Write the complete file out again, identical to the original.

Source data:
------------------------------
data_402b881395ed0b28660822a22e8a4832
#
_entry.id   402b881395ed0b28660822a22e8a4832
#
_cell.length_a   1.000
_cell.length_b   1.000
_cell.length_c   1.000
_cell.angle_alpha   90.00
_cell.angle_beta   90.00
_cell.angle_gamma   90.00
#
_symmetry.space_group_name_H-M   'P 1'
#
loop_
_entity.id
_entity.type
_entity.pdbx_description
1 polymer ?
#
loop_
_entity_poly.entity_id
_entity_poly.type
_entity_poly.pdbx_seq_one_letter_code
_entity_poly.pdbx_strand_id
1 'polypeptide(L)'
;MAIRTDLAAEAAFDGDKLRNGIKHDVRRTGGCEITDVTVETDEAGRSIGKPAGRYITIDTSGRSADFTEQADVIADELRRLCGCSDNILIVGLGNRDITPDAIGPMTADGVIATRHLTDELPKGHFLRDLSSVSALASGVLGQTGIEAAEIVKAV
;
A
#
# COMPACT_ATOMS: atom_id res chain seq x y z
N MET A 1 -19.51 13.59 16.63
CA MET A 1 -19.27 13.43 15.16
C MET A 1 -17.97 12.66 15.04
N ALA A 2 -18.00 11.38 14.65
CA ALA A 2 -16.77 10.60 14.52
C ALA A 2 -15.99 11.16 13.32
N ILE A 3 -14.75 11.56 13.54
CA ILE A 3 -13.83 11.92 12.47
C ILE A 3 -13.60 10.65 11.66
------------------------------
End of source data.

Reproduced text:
data_402b881395ed0b28660822a22e8a4832
#
_entry.id   402b881395ed0b28660822a22e8a4832
#
_cell.length_a   1.000
_cell.length_b   1.000
_cell.length_c   1.000
_cell.angle_alpha   90.00
_cell.angle_beta   90.00
_cell.angle_gamma   90.00
#
_symmetry.space_group_name_H-M   'P 1'
#
loop_
_entity.id
_entity.type
_entity.pdbx_description
1 polymer ?
#
loop_
_entity_poly.entity_id
_entity_poly.type
_entity_poly.pdbx_seq_one_letter_code
_entity_poly.pdbx_strand_id
1 'polypeptide(L)'
;MAIRTDLAAEAAFDGDKLRNGIKHDVRRTGGCEITDVTVETDEAGRSIGKPAGRYITIDTSGRSADFTEQADVIADELRRLCGCSDNILIVGLGNRDITPDAIGPMTADGVIATRHLTDELPKGHFLRDLSSVSALASGVLGQTGIEAAEIVKAV
;
A
#
# COMPACT_ATOMS: atom_id res chain seq x y z
N MET A 1 -19.51 13.59 16.63
CA MET A 1 -19.27 13.43 15.16
C MET A 1 -17.97 12.66 15.04
N ALA A 2 -18.00 11.38 14.65
CA ALA A 2 -16.77 10.60 14.52
C ALA A 2 -15.99 11.16 13.32
N ILE A 3 -14.75 11.56 13.54
CA ILE A 3 -13.83 11.92 12.47
C ILE A 3 -13.60 10.65 11.66